5. Increased private sector involvement could play a major role in strengthening public infrastructure. Given the low private participation in infrastructure (PPI) in Uruguay, there is ample room to move in this direction. Efforts should be devoted to developing an attractive environment for the private sector, and the government is already planning an increased role for public-private partnerships (PPPs). International experience indicates that PPPs can be effective in expanding infrastructure, but may also pose risks. Necessary conditions to establish efficient and fiscally sound PPPs include building capacity of government entities to develop PPPs, adequately share risks with the private sector, and properly evaluate and record the fiscal costs of PPP.

B. Public Investment and Growth in the Literature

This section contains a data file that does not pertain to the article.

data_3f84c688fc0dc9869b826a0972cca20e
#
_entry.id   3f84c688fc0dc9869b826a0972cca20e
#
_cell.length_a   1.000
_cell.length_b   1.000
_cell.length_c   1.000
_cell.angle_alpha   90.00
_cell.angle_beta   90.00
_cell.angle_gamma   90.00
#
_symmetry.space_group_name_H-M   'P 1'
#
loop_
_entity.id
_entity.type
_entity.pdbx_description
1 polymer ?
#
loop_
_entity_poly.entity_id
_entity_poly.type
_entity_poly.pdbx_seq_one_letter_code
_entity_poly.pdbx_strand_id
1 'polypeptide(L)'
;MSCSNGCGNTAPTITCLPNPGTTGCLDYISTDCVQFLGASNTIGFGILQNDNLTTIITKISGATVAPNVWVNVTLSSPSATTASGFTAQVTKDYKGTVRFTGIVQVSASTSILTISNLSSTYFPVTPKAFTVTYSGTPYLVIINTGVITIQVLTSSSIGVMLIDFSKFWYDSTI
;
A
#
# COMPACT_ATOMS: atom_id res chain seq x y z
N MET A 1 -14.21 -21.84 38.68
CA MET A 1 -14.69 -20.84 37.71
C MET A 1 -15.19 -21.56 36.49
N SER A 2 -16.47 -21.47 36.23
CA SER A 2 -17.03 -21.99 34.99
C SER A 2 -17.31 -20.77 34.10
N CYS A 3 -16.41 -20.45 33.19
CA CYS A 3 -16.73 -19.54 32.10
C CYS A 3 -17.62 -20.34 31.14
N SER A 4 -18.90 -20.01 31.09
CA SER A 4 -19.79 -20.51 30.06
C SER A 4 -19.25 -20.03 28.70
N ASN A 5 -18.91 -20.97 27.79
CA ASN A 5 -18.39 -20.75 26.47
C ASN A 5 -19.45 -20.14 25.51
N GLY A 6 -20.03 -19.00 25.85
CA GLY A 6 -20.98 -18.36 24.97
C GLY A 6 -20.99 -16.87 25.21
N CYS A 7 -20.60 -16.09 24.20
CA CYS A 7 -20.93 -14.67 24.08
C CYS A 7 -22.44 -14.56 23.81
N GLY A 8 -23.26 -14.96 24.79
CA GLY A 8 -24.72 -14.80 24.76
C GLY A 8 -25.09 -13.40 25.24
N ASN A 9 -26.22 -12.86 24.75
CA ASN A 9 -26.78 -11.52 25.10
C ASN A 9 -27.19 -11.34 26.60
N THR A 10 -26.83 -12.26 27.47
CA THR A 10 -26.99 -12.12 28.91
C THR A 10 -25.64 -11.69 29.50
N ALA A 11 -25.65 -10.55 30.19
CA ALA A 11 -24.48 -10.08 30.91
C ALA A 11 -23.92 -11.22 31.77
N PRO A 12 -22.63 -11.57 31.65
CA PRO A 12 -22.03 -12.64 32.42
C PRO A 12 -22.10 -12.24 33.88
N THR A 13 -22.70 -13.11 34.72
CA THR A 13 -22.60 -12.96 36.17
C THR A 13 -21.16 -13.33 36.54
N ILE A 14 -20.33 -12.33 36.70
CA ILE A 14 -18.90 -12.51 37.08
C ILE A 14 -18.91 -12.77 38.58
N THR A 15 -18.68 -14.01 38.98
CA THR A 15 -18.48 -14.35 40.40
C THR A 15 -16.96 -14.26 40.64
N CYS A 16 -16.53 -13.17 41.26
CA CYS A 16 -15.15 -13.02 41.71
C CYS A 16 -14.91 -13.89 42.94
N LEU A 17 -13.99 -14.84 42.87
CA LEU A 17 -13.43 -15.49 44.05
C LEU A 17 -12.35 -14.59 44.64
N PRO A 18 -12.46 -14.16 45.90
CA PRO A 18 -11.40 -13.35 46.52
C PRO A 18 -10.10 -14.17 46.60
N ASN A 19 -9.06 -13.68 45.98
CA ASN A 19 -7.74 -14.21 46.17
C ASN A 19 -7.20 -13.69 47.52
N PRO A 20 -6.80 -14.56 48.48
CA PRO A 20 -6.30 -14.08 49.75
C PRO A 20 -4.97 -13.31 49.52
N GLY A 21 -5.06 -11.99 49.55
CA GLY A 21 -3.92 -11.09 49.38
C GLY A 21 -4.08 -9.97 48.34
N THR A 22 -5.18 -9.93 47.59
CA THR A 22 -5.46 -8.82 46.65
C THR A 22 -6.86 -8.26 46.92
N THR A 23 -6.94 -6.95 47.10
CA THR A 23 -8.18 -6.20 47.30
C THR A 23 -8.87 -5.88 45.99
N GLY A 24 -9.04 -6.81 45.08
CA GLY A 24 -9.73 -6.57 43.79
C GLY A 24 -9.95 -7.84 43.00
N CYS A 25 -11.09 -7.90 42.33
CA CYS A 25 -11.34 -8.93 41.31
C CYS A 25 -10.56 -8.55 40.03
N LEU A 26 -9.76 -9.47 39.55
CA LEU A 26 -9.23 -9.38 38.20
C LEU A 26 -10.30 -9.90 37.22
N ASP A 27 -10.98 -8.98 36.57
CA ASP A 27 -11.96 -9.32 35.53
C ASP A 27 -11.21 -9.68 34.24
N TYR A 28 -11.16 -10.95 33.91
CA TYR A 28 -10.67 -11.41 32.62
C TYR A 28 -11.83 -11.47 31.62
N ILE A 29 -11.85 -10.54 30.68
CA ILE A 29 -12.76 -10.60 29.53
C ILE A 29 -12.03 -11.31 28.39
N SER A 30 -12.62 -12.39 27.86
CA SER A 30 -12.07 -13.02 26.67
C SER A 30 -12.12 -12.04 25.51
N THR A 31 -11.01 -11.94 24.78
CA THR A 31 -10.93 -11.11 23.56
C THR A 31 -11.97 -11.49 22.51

6. Empirical studies on the impact of public investment on growth are inconclusive. An early study by Aschauer (1989) found a positive cross-country correlation between public investment and productivity growth, and similar results were found by studies using the same methodology. However, subsequent work found that the outcomes were not robust to more sophisticated econometric techniques and the data employed (Holtz-Eakin, 1994; Cashin, 1995; and Gramlich, 1994). The lack of clear-cut results may have several causes: due to inefficiency or corruption, capital spending may not translate into productive assets; public investment includes elements that do not add to the productive capacity of the economy; data used in these studies often refer to gross investment rather than net, and when net data are available, their quality is affected by measurement problems of depreciation and spending on investment maintenance.